How sad that so many of the Brexit Brigade were Labour supporters, who should have known better than to give comfort to their natural  knuckle-dragging opponents over an issue which split the Tories for so long.

We all know that leaving the EU won't bring a fraction of the many 'benefits' claimed by the sneering xenophobes, racists and miscellaneous malcontents and we can be sure that they will continue to blame those who took a contrary view for their dreams remaining unfulfilled. The further Labour stays away from that  firing line the better...
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Re: The UK and the European Union - in or out?

Post by Ivan on Sun Jan 01, 2017 5:10 pm

Mrs May says she will come up with a deal that will please both the 52% and the 48%. What arrant nonsense! The only thing which will satisfy the 48% is if we stay in the EU, no other deal could match the benefits which we currently enjoy.

Only 9 of the 232 Labour MPs were Brexit supporters, along with around 35% of Labour voters. A majority of Labour constituencies voted to leave, but of course not all people in Labour constituencies are Labour voters. In a great number of constituencies, the elected MP - from whatever party - doesn’t have a majority of the votes, they just happen to have come first!

It was sad that one of our more prolific posters, who opted for leave and then tried and failed again and again to justify her stance on these boards, rushed off to Twitter in a fit of pique shouting “censorship” (even though all of her posts remain visible to this day), before trying to damage this forum by tweeting a fake header which someone must have made for her. Let's hope that she's proud of herself after helping to legitimise bigotry and racism.

I regularly defend Jeremy Corbyn’s right to lead Labour after securing two overwhelming majorities, and his views wouldn’t be considered ‘extreme’ in Scandinavia today (and wouldn’t have been in 1970s Britain), but I do think he’s wrong not to take a principled stand against Brexit. Leaving the EU is a disastrous idea for everyone, and especially for young people, and if you know something is wrong you should oppose it hook, line and sinker and damn the consequences.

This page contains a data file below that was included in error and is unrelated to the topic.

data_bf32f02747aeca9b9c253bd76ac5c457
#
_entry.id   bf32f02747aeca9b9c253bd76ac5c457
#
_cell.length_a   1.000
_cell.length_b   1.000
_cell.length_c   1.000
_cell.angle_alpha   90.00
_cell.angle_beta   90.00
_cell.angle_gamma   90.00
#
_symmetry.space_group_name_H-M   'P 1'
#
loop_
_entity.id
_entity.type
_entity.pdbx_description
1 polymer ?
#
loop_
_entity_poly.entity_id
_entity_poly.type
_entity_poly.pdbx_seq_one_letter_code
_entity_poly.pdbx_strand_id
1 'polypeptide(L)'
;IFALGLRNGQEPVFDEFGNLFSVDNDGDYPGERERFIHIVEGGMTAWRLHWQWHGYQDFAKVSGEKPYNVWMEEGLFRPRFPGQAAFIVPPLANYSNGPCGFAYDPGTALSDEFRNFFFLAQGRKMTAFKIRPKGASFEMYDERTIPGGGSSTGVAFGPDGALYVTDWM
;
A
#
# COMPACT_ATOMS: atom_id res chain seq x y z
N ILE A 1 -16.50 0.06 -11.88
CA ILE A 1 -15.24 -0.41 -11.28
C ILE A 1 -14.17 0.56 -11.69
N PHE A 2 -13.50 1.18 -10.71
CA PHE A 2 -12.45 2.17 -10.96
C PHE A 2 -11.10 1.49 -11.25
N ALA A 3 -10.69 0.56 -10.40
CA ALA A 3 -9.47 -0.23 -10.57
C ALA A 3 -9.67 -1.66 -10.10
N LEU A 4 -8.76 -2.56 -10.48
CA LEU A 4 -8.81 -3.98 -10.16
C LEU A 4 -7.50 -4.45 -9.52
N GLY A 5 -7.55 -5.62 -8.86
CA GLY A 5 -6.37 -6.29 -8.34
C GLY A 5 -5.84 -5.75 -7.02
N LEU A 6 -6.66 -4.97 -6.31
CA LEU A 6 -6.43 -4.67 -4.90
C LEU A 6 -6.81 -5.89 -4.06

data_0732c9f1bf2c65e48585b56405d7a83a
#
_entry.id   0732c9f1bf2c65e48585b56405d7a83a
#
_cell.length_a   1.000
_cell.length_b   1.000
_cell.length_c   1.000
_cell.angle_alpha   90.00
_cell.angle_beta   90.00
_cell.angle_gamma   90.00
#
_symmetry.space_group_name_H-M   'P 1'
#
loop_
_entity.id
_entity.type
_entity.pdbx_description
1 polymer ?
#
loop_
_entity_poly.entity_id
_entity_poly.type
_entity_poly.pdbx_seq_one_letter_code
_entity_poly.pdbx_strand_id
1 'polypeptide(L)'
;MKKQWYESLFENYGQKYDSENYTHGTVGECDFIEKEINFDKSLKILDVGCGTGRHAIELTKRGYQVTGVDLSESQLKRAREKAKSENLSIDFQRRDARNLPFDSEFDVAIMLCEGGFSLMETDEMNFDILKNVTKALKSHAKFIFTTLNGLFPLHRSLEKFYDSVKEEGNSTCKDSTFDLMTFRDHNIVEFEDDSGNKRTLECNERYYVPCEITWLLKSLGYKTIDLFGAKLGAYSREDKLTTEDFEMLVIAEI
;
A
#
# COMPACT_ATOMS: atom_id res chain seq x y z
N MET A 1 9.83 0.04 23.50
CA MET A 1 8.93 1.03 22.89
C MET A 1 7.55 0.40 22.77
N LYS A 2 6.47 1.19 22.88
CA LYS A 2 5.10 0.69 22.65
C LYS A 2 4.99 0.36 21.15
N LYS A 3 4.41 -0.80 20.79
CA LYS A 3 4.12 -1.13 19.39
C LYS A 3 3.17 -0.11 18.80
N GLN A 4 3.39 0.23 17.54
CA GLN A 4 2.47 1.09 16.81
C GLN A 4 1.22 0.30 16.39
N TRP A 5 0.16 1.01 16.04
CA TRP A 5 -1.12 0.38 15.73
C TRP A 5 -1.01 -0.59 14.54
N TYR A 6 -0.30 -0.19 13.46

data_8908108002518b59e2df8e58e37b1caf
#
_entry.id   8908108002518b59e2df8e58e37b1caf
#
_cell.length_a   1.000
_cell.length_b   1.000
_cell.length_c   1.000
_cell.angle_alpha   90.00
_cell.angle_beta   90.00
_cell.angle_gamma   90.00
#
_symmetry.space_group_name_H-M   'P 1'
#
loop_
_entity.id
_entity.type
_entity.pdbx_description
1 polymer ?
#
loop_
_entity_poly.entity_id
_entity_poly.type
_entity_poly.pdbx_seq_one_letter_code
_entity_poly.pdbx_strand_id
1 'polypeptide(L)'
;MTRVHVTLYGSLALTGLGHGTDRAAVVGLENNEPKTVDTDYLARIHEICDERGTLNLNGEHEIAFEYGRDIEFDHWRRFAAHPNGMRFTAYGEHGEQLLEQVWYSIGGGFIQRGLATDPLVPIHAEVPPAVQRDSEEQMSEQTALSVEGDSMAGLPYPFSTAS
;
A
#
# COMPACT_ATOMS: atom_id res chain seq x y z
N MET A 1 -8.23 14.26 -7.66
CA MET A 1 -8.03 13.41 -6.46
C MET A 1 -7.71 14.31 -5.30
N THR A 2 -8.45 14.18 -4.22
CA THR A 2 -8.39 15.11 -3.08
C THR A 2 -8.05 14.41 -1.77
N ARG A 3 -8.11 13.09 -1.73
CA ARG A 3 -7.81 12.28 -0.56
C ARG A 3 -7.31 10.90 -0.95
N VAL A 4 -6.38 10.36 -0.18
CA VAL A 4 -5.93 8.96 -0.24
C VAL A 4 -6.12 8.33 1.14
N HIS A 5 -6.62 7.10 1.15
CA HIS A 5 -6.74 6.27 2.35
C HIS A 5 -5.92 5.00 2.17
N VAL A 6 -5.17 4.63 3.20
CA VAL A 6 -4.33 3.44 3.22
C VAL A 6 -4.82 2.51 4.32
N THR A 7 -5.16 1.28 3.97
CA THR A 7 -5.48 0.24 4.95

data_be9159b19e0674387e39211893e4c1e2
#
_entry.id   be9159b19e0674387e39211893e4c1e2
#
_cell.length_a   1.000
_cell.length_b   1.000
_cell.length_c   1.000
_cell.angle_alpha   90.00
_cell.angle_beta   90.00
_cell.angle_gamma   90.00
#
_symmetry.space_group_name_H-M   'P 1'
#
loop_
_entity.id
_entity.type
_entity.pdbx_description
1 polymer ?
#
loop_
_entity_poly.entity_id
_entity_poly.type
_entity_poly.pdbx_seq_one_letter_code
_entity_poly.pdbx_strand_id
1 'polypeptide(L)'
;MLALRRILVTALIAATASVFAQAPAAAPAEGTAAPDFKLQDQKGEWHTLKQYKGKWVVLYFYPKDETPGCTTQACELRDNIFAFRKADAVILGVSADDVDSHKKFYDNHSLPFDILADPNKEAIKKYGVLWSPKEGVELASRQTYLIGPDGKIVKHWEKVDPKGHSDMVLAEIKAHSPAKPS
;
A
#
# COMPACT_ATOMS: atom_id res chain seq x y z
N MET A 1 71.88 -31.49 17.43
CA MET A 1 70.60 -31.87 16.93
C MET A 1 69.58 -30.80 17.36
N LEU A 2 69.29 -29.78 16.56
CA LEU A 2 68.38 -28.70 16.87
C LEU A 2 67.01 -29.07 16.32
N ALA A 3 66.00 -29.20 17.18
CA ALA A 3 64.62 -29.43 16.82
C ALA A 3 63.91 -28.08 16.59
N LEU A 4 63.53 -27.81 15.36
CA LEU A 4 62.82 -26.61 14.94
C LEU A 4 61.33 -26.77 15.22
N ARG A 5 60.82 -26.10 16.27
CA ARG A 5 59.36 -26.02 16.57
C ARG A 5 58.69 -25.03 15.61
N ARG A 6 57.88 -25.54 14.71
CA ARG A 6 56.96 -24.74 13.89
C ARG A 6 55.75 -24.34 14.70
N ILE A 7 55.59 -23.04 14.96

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Re: The UK and the European Union - in or out?

Post by Phil Hornby on Sun Jan 01, 2017 5:32 pm

The persistent irritant is that a majority of the British public voted to leave the EU, which makes any democratically justifiable argument for seeking to avoid Brexit a difficult one. As a nation, we knew upon having the opportunity to vote what the score was - and we blew it...
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Re: The UK and the European Union - in or out?

Post by boatlady on Sun Jan 01, 2017 5:41 pm

I share your discomfort about Corbyn not strongly coming out against Brexit - I suspect the Labour message might be a bit clearer if he did.

I'm aware he doesn't really feel the EU is a good thing - and I'm sure, like many large institutions, it is riddled with all kinds of problems - but as far as I can see, at present the alternative is unthinkable - I've never had a conversation with a Leaver where I felt they had really considered more than a very narrow angle on the issue (usually the one about immigration) and to my mind the potential pitfalls are dreadful and will ruin the country.

To say a majority voted for Brexit is an oversimplification in my view - certainly a small majority of those who voted did vote Leave - but there is a significant number who, for whatever reason, did not exercise their franchise - it may be that a majority in the country actually want to stay in the EU, or at least want some clearer idea about how the world would look post-Brexit before finally deciding.
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Re: The UK and the European Union - in or out?

Post by oftenwrong on Wed Jan 04, 2017 7:15 pm

I tell you I had nothing to do with any of that Brexit nonsense!

© Telegraph
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Re: The UK and the European Union - in or out?

Post by Ivan on Wed Jan 04, 2017 10:27 pm

Written by David Schneider for @huffpostukcom:-


https://pbs.twimg.com/media/C1VoroJWgAEJ2_z.jpg
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Re: The UK and the European Union - in or out?

Post by boatlady on Thu Jan 05, 2017 9:00 am

lol!
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Re: The UK and the European Union - in or out?

Post by Phil Hornby on Thu Jan 05, 2017 1:47 pm

It would be funny if only it didn't describe the position perfectly...
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Re: The UK and the European Union - in or out?

Post by oftenwrong on Fri Jan 13, 2017 10:18 am

The nation is divided into supporters of Conspiracy Theory, and advocates of the Cock-up explanation for political decisions.

Either might apply to the Brexit decision of voters last June, but Theresa May's administration seems content to run with the ball for so long as they continue to enjoy possession.
 
We are being expertly brainwashed to accept the proposition that goods can only get more expensive at the same time that wages are held at the same level.  The objective of those in government such as BoJo and Brer Fox is to advertise Britain to foreign investors as a low-wage economy.  Like Poland and similar EU members formerly on the Communist side of the Iron Curtain.
We're all coolies now: https://en.wikipedia.org/wiki/Coolie
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Re: The UK and the European Union - in or out?